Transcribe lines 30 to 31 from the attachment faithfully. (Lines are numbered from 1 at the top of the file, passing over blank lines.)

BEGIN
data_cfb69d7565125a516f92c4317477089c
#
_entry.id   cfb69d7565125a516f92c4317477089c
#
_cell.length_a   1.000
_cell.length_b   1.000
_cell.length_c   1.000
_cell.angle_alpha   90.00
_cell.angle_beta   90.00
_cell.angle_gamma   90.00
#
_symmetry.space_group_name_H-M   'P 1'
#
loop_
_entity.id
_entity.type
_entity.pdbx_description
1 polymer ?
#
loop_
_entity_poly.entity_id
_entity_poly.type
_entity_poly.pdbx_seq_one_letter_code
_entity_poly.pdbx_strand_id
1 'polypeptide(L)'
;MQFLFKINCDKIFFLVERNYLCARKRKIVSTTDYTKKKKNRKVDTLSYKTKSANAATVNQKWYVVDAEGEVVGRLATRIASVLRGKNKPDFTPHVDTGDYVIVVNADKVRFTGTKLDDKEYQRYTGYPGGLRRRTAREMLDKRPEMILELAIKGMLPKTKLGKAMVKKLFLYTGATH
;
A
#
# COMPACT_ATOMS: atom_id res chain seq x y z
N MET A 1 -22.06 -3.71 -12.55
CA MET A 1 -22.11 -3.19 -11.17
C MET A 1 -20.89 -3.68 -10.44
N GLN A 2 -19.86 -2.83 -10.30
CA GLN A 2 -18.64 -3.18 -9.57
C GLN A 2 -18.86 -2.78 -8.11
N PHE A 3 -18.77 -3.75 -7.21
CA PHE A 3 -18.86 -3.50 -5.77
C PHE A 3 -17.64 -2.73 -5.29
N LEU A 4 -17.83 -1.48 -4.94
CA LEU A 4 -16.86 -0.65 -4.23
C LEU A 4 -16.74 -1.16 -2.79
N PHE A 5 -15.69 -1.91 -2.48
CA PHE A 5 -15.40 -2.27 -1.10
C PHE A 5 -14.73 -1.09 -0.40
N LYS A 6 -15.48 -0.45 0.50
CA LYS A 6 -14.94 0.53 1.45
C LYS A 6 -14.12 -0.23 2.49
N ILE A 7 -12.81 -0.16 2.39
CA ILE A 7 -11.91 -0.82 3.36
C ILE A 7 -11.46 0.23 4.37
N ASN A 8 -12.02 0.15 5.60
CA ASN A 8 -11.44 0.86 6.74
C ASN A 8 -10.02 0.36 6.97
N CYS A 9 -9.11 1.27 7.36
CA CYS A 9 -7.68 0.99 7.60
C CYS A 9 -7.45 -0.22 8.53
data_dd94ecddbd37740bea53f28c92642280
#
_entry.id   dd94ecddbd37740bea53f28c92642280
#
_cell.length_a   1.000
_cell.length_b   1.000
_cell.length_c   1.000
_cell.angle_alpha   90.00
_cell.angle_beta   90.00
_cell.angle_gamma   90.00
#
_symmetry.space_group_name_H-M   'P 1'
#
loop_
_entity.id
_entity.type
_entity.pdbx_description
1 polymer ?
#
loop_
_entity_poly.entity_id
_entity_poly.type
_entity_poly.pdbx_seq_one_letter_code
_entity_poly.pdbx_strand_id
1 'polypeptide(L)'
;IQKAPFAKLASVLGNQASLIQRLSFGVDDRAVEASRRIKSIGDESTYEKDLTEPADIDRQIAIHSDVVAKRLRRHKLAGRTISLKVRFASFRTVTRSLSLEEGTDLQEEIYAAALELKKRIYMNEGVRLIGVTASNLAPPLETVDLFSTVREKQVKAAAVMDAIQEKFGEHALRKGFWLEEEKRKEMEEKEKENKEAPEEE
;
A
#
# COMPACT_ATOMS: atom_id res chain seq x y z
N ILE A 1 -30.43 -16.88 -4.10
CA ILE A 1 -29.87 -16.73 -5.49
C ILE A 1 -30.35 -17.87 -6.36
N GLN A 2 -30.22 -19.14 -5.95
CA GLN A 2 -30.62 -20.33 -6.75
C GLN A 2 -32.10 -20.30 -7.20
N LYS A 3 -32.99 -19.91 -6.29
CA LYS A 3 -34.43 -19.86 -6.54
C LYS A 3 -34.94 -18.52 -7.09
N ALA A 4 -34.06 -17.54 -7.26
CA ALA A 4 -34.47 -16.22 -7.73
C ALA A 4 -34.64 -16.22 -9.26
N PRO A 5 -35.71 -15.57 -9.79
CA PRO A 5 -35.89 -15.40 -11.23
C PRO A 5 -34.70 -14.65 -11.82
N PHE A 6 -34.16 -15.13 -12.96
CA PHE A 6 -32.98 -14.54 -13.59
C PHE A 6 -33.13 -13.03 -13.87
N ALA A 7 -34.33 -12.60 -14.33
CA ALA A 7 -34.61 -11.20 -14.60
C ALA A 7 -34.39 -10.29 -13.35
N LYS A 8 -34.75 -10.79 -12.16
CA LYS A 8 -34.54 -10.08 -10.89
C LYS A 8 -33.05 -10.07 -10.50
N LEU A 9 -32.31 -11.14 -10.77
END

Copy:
# COMPACT_ATOMS: atom_id res chain seq x y z
N MET A 1 -22.06 -3.71 -12.55